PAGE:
Apple and Qualcomm become best pals... lol jk the sueballs keep flying

Suing for patent infringement? Right back at ya, champ


Apple filed a countersuit against Qualcomm in the Southern District Court of California today for allegedly infringing eight power-efficiency patents.

The pair have been locked in a lengthy game of ping pong over all sorts of fun disagreements – from breach of contract to patent infringement.

In July, Qualcomm pitched to the courts its particular concerns about some of the battery tech Apple was using in its iPhones and iPads. It claimed Cupertino's iBling infringed six patents, mostly concerning saving battery life, and even called for a full-on ban.

Apple, of course, said it did no such thing and labelled the patents invalid anyway.

Now, according to court documents, Apple has amended its response to include suing Qualcomm for using patents giving juice wherever and at whatever level is needed, plus starting and shutting down quickly. Apple alleged that "at least" the common Snapdragon 800 and 820 processors infringe these patents.

According to Qualcomm's website, the Snapdragon 820 Mobile platform with X12 LTE is "one of the most cutting-edge mobile processors ever created" and "supports the ultimate in connectivity, graphics, photography, power and battery efficiency".

In the suit, Apple boasted "a long history as a leading innovator in computing technology" and "foresaw the importance of reducing power consumption in computing devices as they became increasingly mobile".

It gave the example of the iPhone. "To provide this powerful functionality in such a small and lightweight device while making battery life useful, Apple relied on its hardware and software innovations to minimize power consumption."

It requested damages still to be determined "in no event less than reasonable royalty".

Apple and Qualcomm have not responded to a request for comment. ®

Similar topics


Other stories you might like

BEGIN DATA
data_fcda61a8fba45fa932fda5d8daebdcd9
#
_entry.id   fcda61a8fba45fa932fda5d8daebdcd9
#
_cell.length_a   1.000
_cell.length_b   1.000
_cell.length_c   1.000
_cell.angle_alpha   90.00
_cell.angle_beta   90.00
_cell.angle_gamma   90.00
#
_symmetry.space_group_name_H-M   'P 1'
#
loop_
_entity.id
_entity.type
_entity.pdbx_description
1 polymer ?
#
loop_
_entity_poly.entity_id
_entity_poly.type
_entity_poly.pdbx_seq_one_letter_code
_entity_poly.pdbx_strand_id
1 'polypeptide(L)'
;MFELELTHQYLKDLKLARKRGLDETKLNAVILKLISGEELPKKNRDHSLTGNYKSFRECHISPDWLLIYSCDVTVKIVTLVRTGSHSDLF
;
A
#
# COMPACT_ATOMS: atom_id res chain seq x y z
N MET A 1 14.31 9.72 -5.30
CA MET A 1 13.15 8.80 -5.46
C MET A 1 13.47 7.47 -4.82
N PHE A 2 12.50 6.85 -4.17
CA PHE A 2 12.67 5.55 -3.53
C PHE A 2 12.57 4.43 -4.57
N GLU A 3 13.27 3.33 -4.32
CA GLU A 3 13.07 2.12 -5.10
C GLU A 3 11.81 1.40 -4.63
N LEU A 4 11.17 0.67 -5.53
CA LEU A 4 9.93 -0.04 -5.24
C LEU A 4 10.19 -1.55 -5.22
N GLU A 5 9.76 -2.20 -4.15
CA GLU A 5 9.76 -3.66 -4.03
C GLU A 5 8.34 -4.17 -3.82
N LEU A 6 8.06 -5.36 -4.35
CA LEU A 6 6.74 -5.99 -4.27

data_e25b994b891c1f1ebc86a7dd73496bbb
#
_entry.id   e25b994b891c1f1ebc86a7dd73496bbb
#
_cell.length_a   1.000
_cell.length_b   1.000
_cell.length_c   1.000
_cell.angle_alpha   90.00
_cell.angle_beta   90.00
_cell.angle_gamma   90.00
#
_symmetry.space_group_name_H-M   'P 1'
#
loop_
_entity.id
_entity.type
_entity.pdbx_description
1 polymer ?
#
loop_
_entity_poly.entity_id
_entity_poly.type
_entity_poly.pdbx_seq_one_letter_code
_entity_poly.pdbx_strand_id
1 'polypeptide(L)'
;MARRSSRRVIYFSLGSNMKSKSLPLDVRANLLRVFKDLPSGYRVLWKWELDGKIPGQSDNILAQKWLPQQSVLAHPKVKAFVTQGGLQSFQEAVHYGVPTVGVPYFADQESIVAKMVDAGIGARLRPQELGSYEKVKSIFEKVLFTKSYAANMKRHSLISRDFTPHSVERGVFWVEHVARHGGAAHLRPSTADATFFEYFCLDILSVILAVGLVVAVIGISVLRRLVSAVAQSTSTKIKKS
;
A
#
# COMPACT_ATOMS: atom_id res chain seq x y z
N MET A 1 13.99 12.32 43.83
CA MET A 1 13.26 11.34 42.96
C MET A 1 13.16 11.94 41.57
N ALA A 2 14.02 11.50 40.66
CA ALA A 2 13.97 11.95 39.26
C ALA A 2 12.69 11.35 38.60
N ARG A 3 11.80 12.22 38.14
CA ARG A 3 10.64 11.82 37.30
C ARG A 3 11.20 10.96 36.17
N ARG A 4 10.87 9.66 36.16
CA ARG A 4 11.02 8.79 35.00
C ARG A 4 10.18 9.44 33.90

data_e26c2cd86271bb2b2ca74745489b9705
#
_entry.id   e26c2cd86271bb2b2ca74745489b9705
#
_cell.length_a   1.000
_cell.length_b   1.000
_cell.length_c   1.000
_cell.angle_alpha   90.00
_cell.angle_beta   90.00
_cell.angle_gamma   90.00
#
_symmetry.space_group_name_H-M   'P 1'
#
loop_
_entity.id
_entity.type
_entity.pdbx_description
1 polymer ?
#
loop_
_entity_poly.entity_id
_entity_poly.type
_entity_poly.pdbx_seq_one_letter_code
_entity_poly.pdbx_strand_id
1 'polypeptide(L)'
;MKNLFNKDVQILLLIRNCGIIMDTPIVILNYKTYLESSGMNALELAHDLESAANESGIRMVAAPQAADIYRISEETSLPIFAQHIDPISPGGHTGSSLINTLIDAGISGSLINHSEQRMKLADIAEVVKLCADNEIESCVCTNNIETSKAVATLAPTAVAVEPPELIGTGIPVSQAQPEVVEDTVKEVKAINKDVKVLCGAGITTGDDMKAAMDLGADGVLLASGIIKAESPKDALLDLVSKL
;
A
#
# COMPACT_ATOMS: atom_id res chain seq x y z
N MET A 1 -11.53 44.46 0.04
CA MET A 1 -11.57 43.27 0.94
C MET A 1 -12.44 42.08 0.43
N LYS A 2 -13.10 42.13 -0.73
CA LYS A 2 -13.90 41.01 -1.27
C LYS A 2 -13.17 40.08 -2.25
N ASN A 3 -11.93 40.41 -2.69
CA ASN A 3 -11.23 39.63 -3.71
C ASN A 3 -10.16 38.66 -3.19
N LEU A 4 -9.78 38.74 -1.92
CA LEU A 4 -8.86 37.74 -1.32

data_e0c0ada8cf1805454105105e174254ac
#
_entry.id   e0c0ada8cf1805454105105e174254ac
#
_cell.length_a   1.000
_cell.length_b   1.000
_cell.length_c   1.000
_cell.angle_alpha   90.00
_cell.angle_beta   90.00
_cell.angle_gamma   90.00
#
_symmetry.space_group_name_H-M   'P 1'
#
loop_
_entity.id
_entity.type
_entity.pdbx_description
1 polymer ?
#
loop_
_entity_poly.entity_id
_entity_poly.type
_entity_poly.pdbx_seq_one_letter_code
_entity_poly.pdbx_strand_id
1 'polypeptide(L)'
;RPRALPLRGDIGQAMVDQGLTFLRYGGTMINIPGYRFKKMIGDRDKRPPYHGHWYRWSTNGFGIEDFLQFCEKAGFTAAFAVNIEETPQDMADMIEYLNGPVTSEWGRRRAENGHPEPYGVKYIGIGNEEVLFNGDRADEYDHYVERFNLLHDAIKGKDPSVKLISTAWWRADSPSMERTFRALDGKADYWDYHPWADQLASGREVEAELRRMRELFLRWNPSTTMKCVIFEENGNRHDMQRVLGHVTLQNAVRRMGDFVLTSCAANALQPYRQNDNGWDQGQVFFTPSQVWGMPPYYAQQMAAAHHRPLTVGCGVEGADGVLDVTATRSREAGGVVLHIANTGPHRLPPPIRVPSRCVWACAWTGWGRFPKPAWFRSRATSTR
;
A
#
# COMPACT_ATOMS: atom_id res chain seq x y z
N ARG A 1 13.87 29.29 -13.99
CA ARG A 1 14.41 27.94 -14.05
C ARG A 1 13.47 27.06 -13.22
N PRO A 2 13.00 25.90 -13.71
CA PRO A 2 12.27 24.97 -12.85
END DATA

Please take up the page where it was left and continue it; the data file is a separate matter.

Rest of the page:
• Battlefield 2042: Please don't be the death knell of the franchise, please don't be the death knell of the franchise

    Another terrible launch, but DICE is already working on improvements

    The RPG Greetings, traveller, and welcome back to The Register Plays Games, our monthly gaming column. Since the last edition on New World, we hit level cap and the "endgame". Around this time, item duping exploits became rife and every attempt Amazon Games made to fix it just broke something else. The post-level 60 "watermark" system for gear drops is also infuriating and tedious, but not something we were able to address in the column. So bear these things in mind if you were ever tempted. On that note, it's time to look at another newly released shit show – Battlefield 2042.

    I wanted to love Battlefield 2042, I really did. After the bum note of the first-person shooter (FPS) franchise's return to Second World War theatres with Battlefield V (2018), I stupidly assumed the next entry from EA-owned Swedish developer DICE would be a return to form. I was wrong.

    The multiplayer military FPS market is dominated by two forces: Activision's Call of Duty (COD) series and EA's Battlefield. Fans of each franchise are loyal to the point of zealotry with little crossover between player bases. Here's where I stand: COD jumped the shark with Modern Warfare 2 in 2009. It's flip-flopped from WW2 to present-day combat and back again, tried sci-fi, and even the Battle Royale trend with the free-to-play Call of Duty: Warzone (2020), which has been thoroughly ruined by hackers and developer inaction.

    Continue reading
  • American diplomats' iPhones reportedly compromised by NSO Group intrusion software

    Reuters claims nine State Department employees outside the US had their devices hacked

    The Apple iPhones of at least nine US State Department officials were compromised by an unidentified entity using NSO Group's Pegasus spyware, according to a report published Friday by Reuters.

    NSO Group in an email to The Register said it has blocked an unnamed customers' access to its system upon receiving an inquiry about the incident but has yet to confirm whether its software was involved.

    "Once the inquiry was received, and before any investigation under our compliance policy, we have decided to immediately terminate relevant customers’ access to the system, due to the severity of the allegations," an NSO spokesperson told The Register in an email. "To this point, we haven’t received any information nor the phone numbers, nor any indication that NSO’s tools were used in this case."

    Continue reading
  • Utility biz Delta-Montrose Electric Association loses billing capability and two decades of records after cyber attack

    All together now - R, A, N, S, O...

    A US utility company based in Colorado was hit by a ransomware attack in November that wiped out two decades' worth of records and knocked out billing systems that won't be restored until next week at the earliest.

    The attack was detailed by the Delta-Montrose Electric Association (DMEA) in a post on its website explaining that current customers won't be penalised for being unable to pay their bills because of the incident.

    "We are a victim of a malicious cyber security attack. In the middle of an investigation, that is as far as I’m willing to go," DMEA chief exec Alyssa Clemsen Roberts told a public board meeting, as reported by a local paper.

    Continue reading

Biting the hand that feeds IT © 1998–2021